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There’s an episode of The Simpsons where the Springfield Elementary kids play for a pee-wee football team coached by Ned Flanders. Early in the episode, Flanders has just finished assigning everyone their positions when Lisa Simpson barges onto the field, helmet in hand, demanding to know hers. “That’s right,” she says. “A girl wants to play football! How about that?” But in a delightful bit of subversion, Flanders does not blink. “Well, that's super-duper, Lisa. In fact, we've already got four girls on the team,” he tells her. Lisa, so geared up for a crusade, looks crestfallen. It is then you realize this will not be a Lisa episode, and it is then she realizes it, too. There is no tension to be resolved, nothing interesting left for her to do. She goes home.

I thought of that tension, of Lisa Simpson, and what is and isn’t considered interesting last weekend, when Sarah Fuller, a goalie for the Vanderbilt women’s soccer team, became the first woman to play in a Power 5 college football game after a COVID-19 case left Vanderbilt’s entire kicking squad ineligible to play. Fuller, who nailed a designed squib kick to start the second half against Missouri on Saturday, will be on the roster again in a game against Georgia this weekend, the team announced yesterday. 

One inevitable consequence of this news is that the culture warring that’s followed Fuller for the last week will only drag on. A segment of conservative media has recently taken intense interest in asking easily answerable questions about Fuller, like whether she was taking the job from a man (not evidently), and why Vanderbilt could not have scouted a kicker from its men’s soccer team (because the men’s team doesn’t exist). It says not particularly comforting things about the American psyche that a common response to the news was to imagine Fuller in all sorts of violent on-field situations. Another brand of criticism called her playing a “publicity stunt,” conflating events concocted for publicity and ones that are publicized. (Of course the Vanderbilt Athletics PR department was going to tweet about the only noteworthy thing their 0–7 football team has accomplished this season.) The claim was dismissed, anyway, by Vanderbilt’s special teams coordinator Devin Fitzsimmons, who told The Athletic’s Nicole Auerbach, “This wasn't a PR stunt. It was literally like, 'OK, what gives us the best chance to win?’ We did try out some other guys on the team that allegedly played soccer, like, when they were six. It was brutal.”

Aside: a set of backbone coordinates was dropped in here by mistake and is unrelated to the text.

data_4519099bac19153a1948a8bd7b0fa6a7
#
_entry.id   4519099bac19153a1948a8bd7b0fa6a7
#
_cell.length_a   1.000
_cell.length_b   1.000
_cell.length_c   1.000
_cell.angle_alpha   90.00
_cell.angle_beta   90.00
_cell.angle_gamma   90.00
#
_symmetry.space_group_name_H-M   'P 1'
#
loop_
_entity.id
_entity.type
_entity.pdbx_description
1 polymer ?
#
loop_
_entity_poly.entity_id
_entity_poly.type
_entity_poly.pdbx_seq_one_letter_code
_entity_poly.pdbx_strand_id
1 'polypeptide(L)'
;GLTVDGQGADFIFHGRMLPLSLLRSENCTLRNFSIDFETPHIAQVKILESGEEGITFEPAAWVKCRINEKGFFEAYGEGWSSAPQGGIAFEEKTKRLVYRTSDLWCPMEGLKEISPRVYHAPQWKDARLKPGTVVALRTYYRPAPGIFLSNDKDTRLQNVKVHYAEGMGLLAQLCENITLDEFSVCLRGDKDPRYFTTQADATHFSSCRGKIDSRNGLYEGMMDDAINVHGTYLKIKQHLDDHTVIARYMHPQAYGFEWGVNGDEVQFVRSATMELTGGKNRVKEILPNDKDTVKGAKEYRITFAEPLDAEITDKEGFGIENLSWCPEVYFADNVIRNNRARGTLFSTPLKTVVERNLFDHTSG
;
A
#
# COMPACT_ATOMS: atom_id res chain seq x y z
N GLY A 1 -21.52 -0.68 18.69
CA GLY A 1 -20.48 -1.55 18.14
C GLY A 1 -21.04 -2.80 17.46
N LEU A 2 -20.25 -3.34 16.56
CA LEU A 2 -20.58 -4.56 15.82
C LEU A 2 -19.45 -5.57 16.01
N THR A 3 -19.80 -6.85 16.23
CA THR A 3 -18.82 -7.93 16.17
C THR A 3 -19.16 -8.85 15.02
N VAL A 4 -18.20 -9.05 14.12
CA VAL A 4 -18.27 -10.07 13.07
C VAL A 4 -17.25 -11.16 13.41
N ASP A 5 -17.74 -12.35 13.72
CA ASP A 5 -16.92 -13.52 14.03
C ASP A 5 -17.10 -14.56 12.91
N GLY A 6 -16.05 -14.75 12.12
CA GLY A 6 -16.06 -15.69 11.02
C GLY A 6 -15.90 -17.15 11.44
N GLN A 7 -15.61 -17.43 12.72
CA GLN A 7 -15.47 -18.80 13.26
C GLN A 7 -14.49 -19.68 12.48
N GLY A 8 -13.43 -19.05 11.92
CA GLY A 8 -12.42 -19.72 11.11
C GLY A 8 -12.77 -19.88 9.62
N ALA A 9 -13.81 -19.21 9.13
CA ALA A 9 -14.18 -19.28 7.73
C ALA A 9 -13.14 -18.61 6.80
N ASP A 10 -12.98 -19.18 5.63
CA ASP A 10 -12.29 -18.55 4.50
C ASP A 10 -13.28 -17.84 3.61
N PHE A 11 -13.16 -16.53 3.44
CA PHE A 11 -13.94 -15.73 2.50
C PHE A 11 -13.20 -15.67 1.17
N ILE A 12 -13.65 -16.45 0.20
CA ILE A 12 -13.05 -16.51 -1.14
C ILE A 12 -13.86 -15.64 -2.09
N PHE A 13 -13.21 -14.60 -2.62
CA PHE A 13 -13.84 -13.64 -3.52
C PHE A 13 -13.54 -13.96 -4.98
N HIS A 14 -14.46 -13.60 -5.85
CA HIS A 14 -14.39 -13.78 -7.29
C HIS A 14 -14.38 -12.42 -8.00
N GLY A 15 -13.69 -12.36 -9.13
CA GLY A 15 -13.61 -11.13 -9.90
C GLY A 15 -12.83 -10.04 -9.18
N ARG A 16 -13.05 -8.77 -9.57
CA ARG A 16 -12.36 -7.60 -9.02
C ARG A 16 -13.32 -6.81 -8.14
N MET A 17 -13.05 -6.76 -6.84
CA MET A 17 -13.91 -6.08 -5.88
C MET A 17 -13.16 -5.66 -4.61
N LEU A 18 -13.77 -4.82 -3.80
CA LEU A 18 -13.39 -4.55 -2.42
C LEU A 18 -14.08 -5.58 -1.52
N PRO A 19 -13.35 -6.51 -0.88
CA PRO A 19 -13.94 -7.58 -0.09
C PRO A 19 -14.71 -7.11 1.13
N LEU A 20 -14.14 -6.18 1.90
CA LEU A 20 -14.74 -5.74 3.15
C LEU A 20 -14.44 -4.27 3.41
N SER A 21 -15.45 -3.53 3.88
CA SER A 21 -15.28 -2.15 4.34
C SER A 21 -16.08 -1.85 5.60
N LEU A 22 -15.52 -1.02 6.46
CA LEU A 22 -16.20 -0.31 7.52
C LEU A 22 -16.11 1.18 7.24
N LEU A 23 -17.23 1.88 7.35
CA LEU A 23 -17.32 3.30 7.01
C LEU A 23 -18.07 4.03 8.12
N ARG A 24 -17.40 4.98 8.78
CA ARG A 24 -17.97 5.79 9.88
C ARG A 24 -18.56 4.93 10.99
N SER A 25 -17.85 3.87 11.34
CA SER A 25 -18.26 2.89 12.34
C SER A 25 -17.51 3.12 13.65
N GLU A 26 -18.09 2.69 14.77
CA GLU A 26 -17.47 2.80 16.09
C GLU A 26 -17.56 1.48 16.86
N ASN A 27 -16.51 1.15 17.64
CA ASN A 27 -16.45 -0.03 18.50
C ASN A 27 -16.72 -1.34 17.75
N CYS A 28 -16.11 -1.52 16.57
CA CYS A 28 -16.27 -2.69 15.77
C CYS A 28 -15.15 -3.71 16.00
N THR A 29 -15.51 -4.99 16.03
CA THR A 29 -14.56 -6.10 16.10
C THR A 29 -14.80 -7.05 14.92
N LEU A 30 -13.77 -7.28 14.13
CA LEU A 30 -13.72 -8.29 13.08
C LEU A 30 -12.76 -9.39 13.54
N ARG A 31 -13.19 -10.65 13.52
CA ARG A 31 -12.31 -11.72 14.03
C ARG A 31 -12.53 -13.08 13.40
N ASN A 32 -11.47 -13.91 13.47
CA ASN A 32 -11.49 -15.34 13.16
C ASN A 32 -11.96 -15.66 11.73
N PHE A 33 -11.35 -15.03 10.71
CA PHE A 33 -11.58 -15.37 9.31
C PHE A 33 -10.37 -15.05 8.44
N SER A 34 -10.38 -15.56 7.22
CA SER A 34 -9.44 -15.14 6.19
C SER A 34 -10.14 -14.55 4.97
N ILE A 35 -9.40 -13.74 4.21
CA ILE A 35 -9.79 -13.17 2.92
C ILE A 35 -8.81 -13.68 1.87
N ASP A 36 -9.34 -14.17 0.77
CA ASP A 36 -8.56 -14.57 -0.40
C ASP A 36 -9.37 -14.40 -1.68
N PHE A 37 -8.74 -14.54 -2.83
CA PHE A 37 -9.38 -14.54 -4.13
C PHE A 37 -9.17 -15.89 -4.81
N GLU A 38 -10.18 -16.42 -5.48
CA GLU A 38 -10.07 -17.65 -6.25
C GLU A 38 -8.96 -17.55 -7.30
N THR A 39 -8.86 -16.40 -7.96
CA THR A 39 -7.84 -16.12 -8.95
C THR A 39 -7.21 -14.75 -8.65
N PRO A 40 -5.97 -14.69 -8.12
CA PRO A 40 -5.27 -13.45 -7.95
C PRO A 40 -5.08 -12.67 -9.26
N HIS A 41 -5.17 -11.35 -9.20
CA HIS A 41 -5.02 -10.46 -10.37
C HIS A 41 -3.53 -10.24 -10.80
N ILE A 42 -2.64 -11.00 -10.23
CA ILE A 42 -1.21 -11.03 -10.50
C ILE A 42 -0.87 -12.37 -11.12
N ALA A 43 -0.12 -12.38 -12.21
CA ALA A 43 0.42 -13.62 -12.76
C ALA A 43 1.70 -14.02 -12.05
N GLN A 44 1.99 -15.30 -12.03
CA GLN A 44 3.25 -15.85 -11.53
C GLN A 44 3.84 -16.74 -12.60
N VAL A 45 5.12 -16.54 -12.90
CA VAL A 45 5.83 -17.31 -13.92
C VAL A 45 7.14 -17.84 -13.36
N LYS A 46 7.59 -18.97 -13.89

There’s a reason Lisa could muster little joy at the prospect of being the fifth woman on the football team, and it’s that she was smart enough to know that history—especially the fashionable sort of women’s history that fills illustrated stocking stuffer books about Joan of Arc and Cleopatra—reserves considerable glory for firsts and "trailblazers," and not much for anyone else. That contributes to an awfully linear understanding of progress, in which there is no stagnation or regression, and momentarily disruptive events are mistaken for catalysts of change. For all the mention of the inspirational nature of Fuller's kick—and I have no doubt young women were inspired by her talent—there was something strange about how detached and decontextualized it felt. The sports media coverage did not place her in any kind of lineage of women in football (and there have been many), nor take the opportunity to examine the barriers that make women kickers common in high school but rare in college. Fuller seemed to be considered as just a feel-good point alone in space, a thread plucked from the fabric, a clip in the highlight reel. It was not clear that Fuller's kick, an opportunity only allowed to her by some fluky circumstances and one still denied to many women who would probably be interested and capable, should be celebrated for representing some kind of dramatic institutional improvement. (Though it certainly flatters the sports world to imagine it does.)

She was a sixth-paragraph parenthetical in stories about Fuller for most of the weekend, but it's worth revisiting the case of Katie Hnida, who became the first woman to score in a Division-I college football game when she kicked for the University of New Mexico Lobos in 2003. Before transferring to New Mexico, Hnida was a walk-on at Colorado, where she was subjected to all kinds of abuse and sexual harassment at the hands of her teammates. When Hnida spoke publicly about these experiences afterward, Colorado coach Gary Barnett's answer to the press was, “It was obvious Katie was not very good. She was awful. Katie was not only a girl, she was terrible. OK? There's no other way to say it.” Have things actually gotten easier for women in football since Hnida played? There is no way of knowing, so long as "novelty" and "historic-ness" are the only frames through which we choose to look at women in sports. But it does feel genuinely encouraging that Fuller's teammates, even if they let her down by sucking so much they could not even get into field goal range, appeared sincerely happy to have her there.

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